And that is that.

Peace out.

PS: Needless to say, no animals were harmed/starved/died on my watch.

sábado, 5 de marzo de 2011

taupo's been such a while. I've been MIA all this time without a good reason, so I won't spend anytime making one up.

I am now in Taupo, right in the middle of New Zealand's north island. I live on a farm with 12 horses, four dogs (3 scottish deerhounds and 1 greyhound) and a yet-to-be-counted amount of chickens/hens/roosters. I live about fifteen minutes from town, 20 minutes from the lake (which is massive and gorgeous); and being in a volcanic area, I'm surrounded by countless mountains which I plan on hiking once it stops pouring rain :)

Driving here is quite an adventure, and I have to constantly repeat to myself "keep left" in order to actually...well, keep left. Straight, busy streets are easy. Roundabouts and country roads are not. Shifting with my left hand sucks. Reversing while looking over my left shoulder also sucks. Turning on the windshield wipers when I want to turn left, again, sucks. But other than that it's not so bad. I have yet to turn onto uncoming traffic and well, I consider that a success.

Yesterday the town hosted New Zealand's Ironman, which means that for the past week, we were graced with the presence of head-to-toe, tight-clad men walking around the streets. The event started at 7am (with lots and lots of rain), and the course closed at midnight (with lots and lots and lots more rain). Kiwi Cameron Brown won for the 10th time (good for him) and it took him 8 1/2 hours to swim 3.8km, bike 180km and run a full marathon. I went out last night, and well past the 15-hour mark, people were still running and fighting the rain. As much as I admire all these people (I really do), I find them all slightly insane.

Living on a farm where it rains constantly forced me to get some rubber boots, or as Kiwis call them: gumboots. Most know that I have mocked girls that wear gumboots for as long as they've been "fashionable", and this is because there is really no good reason to wear gumboots in sunny cities...unless you want your toes to be super me getting gumboots was kind of a big deal. But just because I was getting them for functional purposes didn't mean I had to get industrial/dull looking ones, so I went out and got pretty black ones with purple and green spirals on them. I'm quite a fan of my new gumboots and if I ever find a way to download my pictures on this computer, you will see them and become a fan too.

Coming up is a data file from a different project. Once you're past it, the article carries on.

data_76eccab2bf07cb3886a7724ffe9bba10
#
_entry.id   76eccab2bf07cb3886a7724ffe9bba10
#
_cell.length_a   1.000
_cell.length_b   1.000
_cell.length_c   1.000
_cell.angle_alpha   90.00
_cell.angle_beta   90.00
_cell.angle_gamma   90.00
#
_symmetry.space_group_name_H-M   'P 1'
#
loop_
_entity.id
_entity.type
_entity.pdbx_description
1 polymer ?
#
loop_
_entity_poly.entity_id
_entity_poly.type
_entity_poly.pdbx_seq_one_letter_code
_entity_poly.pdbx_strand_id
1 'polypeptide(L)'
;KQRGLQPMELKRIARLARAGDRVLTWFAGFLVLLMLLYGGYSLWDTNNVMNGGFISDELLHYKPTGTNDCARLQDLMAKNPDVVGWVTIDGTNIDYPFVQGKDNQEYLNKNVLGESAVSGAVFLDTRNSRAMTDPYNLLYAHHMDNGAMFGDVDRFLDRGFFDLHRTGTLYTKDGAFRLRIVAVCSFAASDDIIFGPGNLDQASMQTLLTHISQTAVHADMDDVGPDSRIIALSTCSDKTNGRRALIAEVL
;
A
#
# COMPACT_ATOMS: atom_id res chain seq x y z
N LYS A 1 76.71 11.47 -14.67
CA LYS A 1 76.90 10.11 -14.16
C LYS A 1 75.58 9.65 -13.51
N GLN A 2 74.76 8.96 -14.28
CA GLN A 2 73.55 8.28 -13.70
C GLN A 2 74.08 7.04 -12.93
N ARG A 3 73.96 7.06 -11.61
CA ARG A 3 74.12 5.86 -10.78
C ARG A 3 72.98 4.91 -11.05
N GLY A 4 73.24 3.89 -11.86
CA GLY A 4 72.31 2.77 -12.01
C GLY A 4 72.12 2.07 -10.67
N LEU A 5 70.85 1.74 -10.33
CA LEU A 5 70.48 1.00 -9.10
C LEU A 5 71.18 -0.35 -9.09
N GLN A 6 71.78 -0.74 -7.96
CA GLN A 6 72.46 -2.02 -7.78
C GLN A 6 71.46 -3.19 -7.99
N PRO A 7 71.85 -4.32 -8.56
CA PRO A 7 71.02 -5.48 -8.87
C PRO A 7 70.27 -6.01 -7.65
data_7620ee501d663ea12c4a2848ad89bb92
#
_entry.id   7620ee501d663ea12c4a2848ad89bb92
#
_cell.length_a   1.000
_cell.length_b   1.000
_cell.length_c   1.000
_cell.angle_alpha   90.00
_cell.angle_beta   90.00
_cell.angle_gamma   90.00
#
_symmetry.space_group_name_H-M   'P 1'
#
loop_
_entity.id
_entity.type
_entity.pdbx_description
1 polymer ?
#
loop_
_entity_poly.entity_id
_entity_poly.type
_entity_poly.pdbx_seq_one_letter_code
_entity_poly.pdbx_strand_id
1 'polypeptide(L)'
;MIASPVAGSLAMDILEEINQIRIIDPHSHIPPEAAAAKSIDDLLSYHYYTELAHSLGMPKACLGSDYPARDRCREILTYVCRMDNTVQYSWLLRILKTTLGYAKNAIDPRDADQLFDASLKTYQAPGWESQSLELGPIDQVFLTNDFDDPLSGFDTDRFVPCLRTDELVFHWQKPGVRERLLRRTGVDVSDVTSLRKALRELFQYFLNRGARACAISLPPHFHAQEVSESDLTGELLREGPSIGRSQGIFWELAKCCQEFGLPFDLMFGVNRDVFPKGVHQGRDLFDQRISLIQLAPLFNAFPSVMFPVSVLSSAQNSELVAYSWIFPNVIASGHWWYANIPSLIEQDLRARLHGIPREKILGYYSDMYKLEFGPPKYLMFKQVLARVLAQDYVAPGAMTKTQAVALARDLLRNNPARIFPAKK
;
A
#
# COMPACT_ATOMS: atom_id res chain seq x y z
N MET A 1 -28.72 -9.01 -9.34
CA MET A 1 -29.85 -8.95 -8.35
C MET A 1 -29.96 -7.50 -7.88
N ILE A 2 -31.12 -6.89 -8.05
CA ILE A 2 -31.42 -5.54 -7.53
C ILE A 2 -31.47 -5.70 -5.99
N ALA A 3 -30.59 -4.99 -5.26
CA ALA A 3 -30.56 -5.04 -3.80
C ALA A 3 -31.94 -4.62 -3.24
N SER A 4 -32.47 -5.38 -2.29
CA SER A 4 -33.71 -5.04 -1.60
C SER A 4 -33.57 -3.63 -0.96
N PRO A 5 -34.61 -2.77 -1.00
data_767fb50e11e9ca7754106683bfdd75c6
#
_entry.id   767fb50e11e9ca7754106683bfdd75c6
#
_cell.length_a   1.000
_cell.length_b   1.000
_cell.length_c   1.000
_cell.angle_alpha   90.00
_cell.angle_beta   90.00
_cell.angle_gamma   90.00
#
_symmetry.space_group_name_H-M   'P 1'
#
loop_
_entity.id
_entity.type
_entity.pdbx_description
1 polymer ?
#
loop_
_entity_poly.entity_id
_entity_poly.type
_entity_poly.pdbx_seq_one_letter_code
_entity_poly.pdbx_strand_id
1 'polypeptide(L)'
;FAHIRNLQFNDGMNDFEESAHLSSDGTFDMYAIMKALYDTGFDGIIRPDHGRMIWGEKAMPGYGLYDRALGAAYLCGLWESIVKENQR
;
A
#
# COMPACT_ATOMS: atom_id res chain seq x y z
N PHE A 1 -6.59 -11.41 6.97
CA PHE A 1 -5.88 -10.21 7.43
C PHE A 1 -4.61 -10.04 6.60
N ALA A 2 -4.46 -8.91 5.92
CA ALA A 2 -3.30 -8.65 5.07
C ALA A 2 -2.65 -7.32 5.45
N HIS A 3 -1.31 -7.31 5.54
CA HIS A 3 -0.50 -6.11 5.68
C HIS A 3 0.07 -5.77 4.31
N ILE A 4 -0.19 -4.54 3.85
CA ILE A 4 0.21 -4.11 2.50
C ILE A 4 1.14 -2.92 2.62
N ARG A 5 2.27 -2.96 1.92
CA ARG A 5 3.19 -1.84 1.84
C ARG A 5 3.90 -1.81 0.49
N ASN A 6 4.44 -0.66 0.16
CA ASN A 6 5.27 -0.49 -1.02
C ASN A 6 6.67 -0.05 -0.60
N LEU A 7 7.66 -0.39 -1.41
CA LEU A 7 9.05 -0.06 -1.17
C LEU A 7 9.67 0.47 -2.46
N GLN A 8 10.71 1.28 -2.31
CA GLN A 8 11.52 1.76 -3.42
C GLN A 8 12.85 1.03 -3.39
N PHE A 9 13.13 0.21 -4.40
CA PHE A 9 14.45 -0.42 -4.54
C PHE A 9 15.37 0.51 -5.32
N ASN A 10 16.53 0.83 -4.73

It wasn't raining when I woke up this morning, but I just looked out the window and guess what? It's raining. I'm looking at Katana (one of the horses) and she doesn't seem to be at all pleased that the rain has started once again. She's looks quite funny trying to hide under a walnut tree. Marcus, the biggest snob of them all, is walking around like he's too good to be getting wet and looking at me as if asking: "will you please hire 10 or 12 tall men to hold umbrellas over me?" Even though he's the drama queen of the ranch, Marcus is my favorite. Again, one day I'll load up pictures and you'll be able to appreciate just how beautiful this horse is.

I say goodbye for now. I'll be back when more stories come to mind.

Much love.

martes, 15 de febrero de 2011

the miscellaneous pile

I'm all packed. In about twelve hours I'll be on my way. I've packed my life into my backpack. My backpack has a name. It's Alex, and when packed to full capacity, it's the size of a six-year-old child. I got a Camelbak as a present from D and have yet to name it. I'm also taking a purse and my longboard (skateboard) with me. I feel like that's about all I will need.

I'm a good packer. Everything fit. My mom taught me well. I don't particularly enjoy packing, and that's mainly due to the items I categorize as miscellaneous. You see, before I pack, I always sort my stuff. Shirts, pants, skirts, dresses, underwear, socks, shoes, etc. But then there are the items that don't fit in any of these categories, the not-wearable items that for some reason I keep trekking across the world with me.

The miscellaneous pile is a total pain in the ass to pack. I always stare long and hard at the miscellaneous pile and it makes me not want to proceed with the process. I'm not sure why I insist on having a miscellaneous pile, but it's always there and it always sucks. Except it doesn't really, it's awesome. The miscellaneous pile has items like:

* My wooden turtle, elephant and moose (buffalo?...whose legs and horns have broken and been super-glued more times than I can remember)
* My plastic goat and cat
* 17 or so pictures that just live freely in my luggage or nightstand (whenever I have one)
* My iPod, kindle and camera chargers
* A Juan Manuel Serrat cassette tape
* Belts
* My penguin mirror
* Gori
* Sunglasses (these are the worst)
* An elephant made out of buffalo skin

Now you would think I could do without the traveling zoo, but I can't. And every time I move, I realize that it keeps growing. People tend to give me animals, and sometimes I buy them too. This before-mentioned collection would be larger, but some have deserted the pack. There's a lion (Boduka) somewhere in Venezuela. There's Onte, my trusty rhinoceros; he keeps an eye on mom here in the US while I'm away. There used to be a dinosaur (Tuani) somewhere in D's car, but that was three cars ago, so who knows where he ended up. Then there's Gori. He hasn't deserted, in fact, he is king of all. Gori is a stuffed gorilla that has gone everywhere with me. He's the definition of awesome. He's cool enough to rock a hot pink climbing rope and If I'm spending the night anywhere, he's there.